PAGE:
The moral of the story is: Exercise some care when accessing the Loop Phrases. If you’re going to use them in a live setting, be sure to practice getting in and out of Global Mode and the sub-mode, Common [Con]. Also, practice selecting, as well as the starting and stopping, the Loop Phrases. Practice that...A LOT!

Playing along to Loop Phrases: How the Oriental Wavedrum is different.
One last thing to mention. With the Silver and Black versions of the Wavedrum, if you go back into Live Mode while a loop is playing, you can select different Programs to play on top of the loop. However, if you change Programs, that slight pause that often occurs means that the Loop itself will also temporarily pause—you won't hear anything until the next Program is loaded.
This doesn't happen with the Oriental version. When you change programs using the Oriental, even though there might be a pause before the new Program is loaded, the Loop Phrase will continue to play uninterrupted.

Whew. I think I’m done with the “basic” stuff for a while.

If you have any further questions, don’t hesitate to ask. Either post them in this thread for others to learn from, or send me a PM.
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WaveDrummer
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PostPosted: Mon Nov 21, 2011 3:10 am    Post subject: Reply with quote

Quick Tip!

Changing the location of a program

What if you want to move one of your favorite programs to a different program number?
Whenever you edit a program, and then save those edits, you always have the option choosing the location that the program gets saved to. If no location is chosen, it automatically gets saved to whatever Program number you started with.

But what if you don’t want to change or edit anything about a program, you just want to assign it to a different Program number? You still have to enter one of the Edit Modes (it doesn’t matter which one) and then press “Write” to begin the process. After pressing the “Write” button once, the Program number will start to flash. You can now turn the dial to any number you choose, hit the “Write” button again, and bingo! Your Program will now be saved in a new location, with a new number.

Keep in mind, doing this will permanently overwrite whatever program was previously assigned to that number, so chose your location carefully! Otherwise you might overwrite another program that you already edited and wanted to keep. Also, moving a program really means copying a program. If you were to move Program #87 to Program #1, you would end up with two copies of Program #87. One in its original location, and the other one in the Program #1 location. Of course, you could then copy any other program to #87, and so on. This can become a bit like a "shell game" if you do it often, so plan your moves carefully and write down what you're doing for a reference.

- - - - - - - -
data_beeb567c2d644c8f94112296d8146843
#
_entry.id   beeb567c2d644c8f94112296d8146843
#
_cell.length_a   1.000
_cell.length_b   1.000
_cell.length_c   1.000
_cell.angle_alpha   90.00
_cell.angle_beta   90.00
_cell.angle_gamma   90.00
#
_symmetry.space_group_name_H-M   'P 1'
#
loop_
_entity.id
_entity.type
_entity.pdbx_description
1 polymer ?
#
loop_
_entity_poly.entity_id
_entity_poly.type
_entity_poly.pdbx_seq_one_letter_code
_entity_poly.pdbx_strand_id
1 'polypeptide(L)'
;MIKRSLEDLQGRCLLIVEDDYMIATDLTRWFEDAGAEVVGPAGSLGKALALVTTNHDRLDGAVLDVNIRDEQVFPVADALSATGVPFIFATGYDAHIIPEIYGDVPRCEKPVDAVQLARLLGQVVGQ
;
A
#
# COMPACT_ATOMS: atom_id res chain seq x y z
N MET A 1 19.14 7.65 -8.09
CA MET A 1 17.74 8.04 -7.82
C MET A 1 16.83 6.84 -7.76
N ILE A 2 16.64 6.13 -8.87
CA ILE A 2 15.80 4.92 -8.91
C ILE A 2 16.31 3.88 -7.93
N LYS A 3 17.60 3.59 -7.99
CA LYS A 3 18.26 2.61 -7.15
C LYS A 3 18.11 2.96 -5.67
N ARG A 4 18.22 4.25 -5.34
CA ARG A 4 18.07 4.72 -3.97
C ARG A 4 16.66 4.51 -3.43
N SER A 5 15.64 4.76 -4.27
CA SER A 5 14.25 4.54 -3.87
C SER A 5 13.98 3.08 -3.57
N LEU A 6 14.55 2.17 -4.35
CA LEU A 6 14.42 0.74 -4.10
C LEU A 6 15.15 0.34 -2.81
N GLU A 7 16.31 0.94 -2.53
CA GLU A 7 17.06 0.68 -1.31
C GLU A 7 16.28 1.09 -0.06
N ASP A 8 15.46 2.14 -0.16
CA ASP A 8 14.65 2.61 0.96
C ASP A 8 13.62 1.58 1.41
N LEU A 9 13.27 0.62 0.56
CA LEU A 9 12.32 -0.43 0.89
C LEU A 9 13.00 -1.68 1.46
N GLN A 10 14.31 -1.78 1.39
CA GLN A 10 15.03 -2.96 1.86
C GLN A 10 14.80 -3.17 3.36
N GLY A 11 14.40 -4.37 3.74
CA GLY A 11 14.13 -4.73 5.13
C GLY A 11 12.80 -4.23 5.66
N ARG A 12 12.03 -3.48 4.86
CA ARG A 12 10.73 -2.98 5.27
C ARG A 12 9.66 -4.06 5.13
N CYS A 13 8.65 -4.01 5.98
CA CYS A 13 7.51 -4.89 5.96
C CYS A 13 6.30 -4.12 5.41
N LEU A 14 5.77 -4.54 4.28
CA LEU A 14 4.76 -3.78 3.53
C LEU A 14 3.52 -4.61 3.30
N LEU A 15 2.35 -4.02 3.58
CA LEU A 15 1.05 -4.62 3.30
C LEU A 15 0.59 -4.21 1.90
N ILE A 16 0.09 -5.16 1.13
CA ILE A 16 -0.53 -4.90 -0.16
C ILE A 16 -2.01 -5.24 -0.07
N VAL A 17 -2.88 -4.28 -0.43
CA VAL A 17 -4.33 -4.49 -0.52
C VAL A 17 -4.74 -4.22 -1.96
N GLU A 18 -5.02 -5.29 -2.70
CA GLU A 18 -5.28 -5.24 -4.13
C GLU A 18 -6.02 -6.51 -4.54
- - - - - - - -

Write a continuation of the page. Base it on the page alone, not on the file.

It gets a bit trickier if you want to rearrange several programs. Suppose you had created some nice programs in random locations but you wanted to have them all in order from Program “00” to Program “10.” First you have to make sure there are no programs between 00 and 10 that you want to keep. If there are, you’ll have to move them to another location (Program#) first. Then you can move your favorite programs to locations 1 thru 10. Of course, your favorite programs will now exist in two places: the one they started in, and one of the newly assigned 1 thru 10 locations.

If you ever want to replace a User Program with any one of the Factory Programs, you can do that too. Or suppose you wanted to have four Djembe programs with the same settings except tuned differently, and you wanted to have them numbered one after another in sequence? You could start with the Factory Program Djembe, copy it one-at-a-time to four locations in the User settings, and then edit the tuning of each one.

Here’s how:
Just dial-up whichever Factory Program (with a “P” in front of the number) you want to start with. Now, enter one of the Edit Modes. Don’t worry about messing up a Factory Program, those are fixed a can not be altered. Once you’re in Edit Mode, press the “Write” button. The display will begin to flash and the “P” will disappear from the display because you can’t save to one of the Factory locations. You can then turn the dial to select any one of the User Program numbers. When you find your destination, simply press “Write” again and you're done. You can repeat this as many times as you like. If at any point you want to bail out of the process, simply press any other button besides “Write.” This will put you back into whichever Edit Mode you began with. Or you can press and hold the BANK/MODE button while pressing button #1 to return to Live Mode.